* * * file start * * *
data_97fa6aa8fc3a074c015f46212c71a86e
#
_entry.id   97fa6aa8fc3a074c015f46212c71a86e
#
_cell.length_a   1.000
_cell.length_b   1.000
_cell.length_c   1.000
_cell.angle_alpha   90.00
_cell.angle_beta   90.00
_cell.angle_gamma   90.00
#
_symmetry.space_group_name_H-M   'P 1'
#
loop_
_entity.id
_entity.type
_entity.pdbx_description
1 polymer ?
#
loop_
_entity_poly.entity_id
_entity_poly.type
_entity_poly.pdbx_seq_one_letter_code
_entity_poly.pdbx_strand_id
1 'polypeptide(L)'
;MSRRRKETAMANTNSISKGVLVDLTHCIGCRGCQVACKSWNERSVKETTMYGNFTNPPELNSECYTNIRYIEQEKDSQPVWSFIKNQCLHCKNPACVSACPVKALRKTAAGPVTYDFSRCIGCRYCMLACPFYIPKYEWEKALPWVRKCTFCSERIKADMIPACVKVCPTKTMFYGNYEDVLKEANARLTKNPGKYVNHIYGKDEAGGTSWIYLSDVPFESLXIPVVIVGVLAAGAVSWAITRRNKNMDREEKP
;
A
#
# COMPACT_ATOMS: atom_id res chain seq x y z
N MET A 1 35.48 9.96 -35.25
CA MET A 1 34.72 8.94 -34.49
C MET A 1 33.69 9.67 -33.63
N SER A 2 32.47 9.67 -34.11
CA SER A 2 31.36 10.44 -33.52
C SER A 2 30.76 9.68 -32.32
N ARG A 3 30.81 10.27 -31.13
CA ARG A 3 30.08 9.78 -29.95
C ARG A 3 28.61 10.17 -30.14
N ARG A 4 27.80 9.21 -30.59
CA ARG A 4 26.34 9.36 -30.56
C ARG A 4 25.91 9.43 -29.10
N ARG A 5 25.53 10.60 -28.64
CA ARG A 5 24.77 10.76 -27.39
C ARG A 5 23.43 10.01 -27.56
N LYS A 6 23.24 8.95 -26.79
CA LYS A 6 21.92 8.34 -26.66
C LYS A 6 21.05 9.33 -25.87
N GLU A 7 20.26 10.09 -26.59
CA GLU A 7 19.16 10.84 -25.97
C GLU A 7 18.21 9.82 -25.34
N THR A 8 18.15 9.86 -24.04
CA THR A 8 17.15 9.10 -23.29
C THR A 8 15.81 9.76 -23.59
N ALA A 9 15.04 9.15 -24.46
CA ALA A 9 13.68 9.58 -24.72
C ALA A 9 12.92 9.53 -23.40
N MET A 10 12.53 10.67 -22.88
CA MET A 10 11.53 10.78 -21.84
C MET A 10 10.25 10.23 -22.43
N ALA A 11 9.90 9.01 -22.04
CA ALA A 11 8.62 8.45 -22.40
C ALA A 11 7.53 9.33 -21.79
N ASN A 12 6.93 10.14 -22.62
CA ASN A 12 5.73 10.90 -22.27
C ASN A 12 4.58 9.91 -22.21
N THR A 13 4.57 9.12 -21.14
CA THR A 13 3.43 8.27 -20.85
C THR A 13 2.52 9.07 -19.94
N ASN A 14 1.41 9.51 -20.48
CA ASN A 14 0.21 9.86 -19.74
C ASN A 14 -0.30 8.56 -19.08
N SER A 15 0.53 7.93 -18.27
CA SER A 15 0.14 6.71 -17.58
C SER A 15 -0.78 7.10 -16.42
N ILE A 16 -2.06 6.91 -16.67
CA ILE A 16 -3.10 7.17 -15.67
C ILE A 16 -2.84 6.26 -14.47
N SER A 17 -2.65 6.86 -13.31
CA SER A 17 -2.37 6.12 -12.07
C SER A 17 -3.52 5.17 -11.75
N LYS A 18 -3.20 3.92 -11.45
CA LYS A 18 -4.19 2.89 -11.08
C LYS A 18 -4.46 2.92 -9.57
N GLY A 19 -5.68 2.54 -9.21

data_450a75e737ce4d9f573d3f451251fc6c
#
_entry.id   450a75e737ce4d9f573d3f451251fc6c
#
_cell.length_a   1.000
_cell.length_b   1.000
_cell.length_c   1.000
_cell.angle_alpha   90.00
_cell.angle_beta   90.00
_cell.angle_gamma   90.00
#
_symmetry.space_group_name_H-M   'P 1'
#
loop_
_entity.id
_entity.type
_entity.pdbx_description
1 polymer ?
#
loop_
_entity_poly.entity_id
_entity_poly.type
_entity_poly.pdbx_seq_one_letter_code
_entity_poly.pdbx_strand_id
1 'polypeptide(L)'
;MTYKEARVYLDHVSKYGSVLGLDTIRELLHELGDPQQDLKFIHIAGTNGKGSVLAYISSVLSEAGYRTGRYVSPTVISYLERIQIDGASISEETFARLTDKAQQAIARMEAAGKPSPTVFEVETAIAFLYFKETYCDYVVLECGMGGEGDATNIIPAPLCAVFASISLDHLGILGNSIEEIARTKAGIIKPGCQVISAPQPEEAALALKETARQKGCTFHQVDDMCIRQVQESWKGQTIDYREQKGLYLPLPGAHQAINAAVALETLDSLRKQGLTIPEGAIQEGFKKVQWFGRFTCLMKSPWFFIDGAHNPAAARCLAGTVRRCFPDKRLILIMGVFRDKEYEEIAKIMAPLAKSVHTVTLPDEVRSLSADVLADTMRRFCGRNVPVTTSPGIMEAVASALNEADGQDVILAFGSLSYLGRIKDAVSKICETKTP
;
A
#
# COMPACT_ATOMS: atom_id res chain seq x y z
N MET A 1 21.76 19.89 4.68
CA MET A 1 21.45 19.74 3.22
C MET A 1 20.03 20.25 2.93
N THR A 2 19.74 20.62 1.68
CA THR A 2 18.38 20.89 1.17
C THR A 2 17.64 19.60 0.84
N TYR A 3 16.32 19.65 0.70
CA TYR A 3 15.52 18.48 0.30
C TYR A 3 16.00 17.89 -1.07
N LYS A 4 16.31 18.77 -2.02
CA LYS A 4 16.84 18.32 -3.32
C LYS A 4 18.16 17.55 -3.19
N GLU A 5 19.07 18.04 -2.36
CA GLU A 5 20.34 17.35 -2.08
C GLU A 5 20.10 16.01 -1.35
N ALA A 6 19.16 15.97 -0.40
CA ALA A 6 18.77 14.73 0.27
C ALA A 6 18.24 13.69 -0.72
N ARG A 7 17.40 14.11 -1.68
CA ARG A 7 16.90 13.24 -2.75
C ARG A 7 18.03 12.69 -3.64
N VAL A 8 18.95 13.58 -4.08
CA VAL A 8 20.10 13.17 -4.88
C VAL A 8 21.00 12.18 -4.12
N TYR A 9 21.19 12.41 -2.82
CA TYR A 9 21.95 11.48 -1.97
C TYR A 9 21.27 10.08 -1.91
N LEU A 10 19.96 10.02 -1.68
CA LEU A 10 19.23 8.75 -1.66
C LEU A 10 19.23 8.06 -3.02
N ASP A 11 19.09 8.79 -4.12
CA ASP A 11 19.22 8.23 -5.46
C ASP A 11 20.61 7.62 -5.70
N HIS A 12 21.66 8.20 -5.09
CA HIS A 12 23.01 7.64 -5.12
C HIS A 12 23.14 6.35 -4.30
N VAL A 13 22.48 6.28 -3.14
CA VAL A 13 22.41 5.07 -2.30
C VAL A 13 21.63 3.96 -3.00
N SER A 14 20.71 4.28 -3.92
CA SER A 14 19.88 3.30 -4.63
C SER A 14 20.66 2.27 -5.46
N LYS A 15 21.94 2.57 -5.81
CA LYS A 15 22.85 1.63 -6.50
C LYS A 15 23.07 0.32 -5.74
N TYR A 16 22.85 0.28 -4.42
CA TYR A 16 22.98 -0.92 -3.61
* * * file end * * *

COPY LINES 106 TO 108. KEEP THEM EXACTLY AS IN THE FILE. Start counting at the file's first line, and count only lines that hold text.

_entity_poly.entity_id
_entity_poly.type
_entity_poly.pdbx_seq_one_letter_code